Sunday

After the Ball is Over

Has it really been two weeks since I last posted? I've been so busy. For your reading pleasure I've divided the last two weeks into two posts. This, and the one that will come after it.

So, it's all over. My exams went off without a hitch, my room was packed into boxes and I took my last look at the familiar University of Olympus campus. I've read that your undergraduate campus never really becomes home because you know deep in your heart it's eventually going to come to an end; and so it does.

I think there is truth in that statement. The buildings and gardens of the University don't really feel like Home in the normal sense, not the "I return here" feeling of Home, the supremely comfortable feeling of Home, even if home is not comfortable. But I am attached to the University of Olympus and all it's nooks and crannies and uncomfortableness. I couldn't walk around it lightly, I can't leave it lightly without feeling a reflective sadness, a loss for not being in that place anymore.

The morning of my last day was red-ly sunny, like the best days in Olympus. To me, the red light makes the colours all the more brighter: the greens are greener, the blues are richer, the yellows are warmer. Everything is bathed in this light. I wandered around the campus, taking it all in, not just reliving it all but also creating for myself a last memory of the place.

Am I being overdramatic? Definitely. My family's house (my home?) is only an hour's journey away by car. While I'm in Olympus I can visit any time I like. It's not the geographical space that I am leaving... it's the leaving the University of Olympus behind in time; that's the loss. I may return to the campus many times in my life, but it will never be under the same temporal conditions.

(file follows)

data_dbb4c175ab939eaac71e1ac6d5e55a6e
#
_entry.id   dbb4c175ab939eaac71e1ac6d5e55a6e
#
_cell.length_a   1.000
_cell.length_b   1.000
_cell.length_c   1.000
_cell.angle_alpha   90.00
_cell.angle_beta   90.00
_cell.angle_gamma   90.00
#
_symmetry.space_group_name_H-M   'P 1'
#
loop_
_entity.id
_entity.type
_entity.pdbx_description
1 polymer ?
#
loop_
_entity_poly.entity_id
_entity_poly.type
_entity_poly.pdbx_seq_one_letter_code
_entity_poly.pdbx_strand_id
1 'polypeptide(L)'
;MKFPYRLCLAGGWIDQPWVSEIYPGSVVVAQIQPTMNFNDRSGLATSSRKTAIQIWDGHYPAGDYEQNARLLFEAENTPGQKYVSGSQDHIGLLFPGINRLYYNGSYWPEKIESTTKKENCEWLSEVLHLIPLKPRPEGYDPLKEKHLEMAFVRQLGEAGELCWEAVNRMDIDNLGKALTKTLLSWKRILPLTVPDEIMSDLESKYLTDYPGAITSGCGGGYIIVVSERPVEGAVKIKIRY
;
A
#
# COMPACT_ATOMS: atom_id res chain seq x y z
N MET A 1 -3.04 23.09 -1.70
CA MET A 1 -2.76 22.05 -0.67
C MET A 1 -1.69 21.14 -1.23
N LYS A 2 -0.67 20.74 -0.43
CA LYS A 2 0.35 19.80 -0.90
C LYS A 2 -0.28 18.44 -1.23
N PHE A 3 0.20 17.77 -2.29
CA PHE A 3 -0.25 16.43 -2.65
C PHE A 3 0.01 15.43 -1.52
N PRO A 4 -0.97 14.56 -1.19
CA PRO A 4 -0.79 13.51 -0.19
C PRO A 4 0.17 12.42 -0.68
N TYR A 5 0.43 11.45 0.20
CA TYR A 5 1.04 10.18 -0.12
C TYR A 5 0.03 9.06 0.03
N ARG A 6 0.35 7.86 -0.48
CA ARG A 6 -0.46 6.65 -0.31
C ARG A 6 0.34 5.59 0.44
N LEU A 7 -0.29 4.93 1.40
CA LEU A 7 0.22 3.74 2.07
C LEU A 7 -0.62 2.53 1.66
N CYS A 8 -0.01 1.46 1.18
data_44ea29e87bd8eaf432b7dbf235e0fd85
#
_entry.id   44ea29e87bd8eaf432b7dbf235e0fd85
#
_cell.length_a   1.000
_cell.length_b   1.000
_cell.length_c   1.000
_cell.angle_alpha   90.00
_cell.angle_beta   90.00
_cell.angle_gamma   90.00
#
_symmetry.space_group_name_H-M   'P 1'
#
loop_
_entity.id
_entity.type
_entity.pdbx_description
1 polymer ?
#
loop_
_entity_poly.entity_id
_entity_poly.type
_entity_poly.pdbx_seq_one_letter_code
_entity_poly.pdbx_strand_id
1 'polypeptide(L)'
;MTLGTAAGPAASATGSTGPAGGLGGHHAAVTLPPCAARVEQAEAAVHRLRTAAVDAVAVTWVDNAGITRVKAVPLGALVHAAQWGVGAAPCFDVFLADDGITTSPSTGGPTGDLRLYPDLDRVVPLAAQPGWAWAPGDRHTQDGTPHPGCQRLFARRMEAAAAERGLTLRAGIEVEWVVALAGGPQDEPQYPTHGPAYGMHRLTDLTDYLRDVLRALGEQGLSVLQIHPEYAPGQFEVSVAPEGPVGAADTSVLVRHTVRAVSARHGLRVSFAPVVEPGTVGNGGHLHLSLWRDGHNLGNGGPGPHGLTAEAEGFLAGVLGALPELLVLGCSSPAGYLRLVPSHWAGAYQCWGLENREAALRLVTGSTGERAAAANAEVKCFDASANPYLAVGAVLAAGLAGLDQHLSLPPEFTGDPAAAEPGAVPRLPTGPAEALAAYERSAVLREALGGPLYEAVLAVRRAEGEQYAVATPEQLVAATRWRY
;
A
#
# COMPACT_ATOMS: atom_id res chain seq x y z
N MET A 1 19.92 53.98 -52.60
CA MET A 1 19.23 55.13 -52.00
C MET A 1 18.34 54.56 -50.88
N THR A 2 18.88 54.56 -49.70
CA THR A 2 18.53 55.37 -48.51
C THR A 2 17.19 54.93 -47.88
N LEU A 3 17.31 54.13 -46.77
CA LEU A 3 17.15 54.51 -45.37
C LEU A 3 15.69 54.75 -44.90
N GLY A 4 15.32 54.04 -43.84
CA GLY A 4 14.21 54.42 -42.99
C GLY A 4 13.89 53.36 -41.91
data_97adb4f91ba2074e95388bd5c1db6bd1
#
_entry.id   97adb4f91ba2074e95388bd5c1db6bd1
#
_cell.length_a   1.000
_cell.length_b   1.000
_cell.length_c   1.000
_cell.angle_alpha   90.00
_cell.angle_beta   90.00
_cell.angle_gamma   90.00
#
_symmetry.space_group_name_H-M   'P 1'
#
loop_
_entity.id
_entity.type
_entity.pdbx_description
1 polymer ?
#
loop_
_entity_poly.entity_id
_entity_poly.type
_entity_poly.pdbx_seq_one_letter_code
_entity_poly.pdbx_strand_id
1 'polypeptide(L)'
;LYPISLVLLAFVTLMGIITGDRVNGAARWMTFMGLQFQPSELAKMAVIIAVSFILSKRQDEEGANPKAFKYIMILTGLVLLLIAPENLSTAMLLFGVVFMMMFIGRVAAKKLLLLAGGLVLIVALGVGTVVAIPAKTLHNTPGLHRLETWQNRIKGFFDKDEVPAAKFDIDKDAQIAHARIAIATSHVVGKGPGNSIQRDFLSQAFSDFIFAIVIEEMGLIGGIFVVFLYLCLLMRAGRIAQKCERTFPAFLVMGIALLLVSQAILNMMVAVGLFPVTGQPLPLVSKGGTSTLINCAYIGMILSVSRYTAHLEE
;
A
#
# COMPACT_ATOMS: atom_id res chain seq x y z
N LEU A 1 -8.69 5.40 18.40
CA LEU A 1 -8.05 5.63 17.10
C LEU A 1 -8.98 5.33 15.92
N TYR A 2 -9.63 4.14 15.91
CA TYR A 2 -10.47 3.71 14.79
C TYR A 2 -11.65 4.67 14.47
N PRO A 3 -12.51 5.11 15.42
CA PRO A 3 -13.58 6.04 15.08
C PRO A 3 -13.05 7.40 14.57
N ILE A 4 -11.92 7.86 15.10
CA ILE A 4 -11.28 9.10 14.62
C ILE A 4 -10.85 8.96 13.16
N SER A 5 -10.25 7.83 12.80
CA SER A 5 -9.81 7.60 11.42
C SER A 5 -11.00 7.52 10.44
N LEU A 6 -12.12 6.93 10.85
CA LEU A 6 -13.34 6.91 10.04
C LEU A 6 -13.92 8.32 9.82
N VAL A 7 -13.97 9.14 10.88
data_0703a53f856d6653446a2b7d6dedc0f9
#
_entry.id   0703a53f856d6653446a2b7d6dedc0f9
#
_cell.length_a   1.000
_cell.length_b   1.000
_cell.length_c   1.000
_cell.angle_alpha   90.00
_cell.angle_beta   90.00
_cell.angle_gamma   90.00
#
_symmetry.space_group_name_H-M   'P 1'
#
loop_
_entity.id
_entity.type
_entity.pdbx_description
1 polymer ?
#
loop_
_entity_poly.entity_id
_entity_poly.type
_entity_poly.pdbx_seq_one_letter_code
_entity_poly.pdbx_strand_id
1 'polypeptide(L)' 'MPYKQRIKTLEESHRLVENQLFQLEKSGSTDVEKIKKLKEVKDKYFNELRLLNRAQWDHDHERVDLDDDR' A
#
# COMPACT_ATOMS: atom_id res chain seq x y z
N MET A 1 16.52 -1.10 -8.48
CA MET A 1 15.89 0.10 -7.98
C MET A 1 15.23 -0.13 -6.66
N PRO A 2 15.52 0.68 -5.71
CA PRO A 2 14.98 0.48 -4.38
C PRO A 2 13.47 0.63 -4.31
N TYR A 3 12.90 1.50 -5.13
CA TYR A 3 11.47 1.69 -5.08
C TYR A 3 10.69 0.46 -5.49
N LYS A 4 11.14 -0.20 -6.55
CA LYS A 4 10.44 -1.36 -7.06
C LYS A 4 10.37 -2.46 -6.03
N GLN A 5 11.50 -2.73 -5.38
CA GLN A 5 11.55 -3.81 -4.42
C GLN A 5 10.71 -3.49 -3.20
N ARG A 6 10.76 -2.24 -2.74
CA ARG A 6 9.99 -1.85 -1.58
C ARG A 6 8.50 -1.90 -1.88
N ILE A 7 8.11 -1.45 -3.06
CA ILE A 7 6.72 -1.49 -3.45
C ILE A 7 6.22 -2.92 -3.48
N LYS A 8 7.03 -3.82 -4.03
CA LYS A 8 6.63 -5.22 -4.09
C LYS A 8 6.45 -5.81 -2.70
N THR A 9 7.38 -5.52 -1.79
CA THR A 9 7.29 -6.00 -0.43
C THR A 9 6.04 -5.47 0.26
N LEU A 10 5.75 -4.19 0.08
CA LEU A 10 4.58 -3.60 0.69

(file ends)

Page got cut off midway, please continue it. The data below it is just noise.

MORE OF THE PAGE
Ha. Here I am trying to de-dramaticize my comments and I'm ending up far more dramatic than before.

I made sure I said goodbye to the university before one of my uncles from the House showed up to pack up my remaining stuff (much of it had already gone). Goodbyes to places are private things. They cannot occur in the rush of packing and conversation and checking to see if you've got everything that always accompanies a move out.

Left alone in my room for the last time, I wrote 'Teshi Was Here' on the wall in the closet, in tiny letters. Uninventive, I know, but I was in a rush and I couldn't think of anything else to write.

So I left my university and my education and my campus behind and went home. The Ball- a very old term for a public formal dance- is over; the dancing, as it were, is done.

Your Real Grown Up,

Teshi

1 comment:

Icarus said...

Maybe it says something about me or about the nature of the "homes" I have had, but I never had a hard time calling a place home even if I knew it wouldn't last forever. I commuted as an undergraduate, but when I spent a couple of semesters living and working at a research facility out in the belt (please don't ask me for details--it's classified) I felt like it was home, even if only for the eight months or so I spent there. Certainly when I went to graduate school on Earth, I saw my new surroundings as home, and, in fact, bristled whenever people referred to my parents' home as "back home" for me--as in "are you going to call home?" "Are you going home over the summer?" This is home, thankyouverymuch.

I was, if anything, a little too eager to reject the home and family of my youth.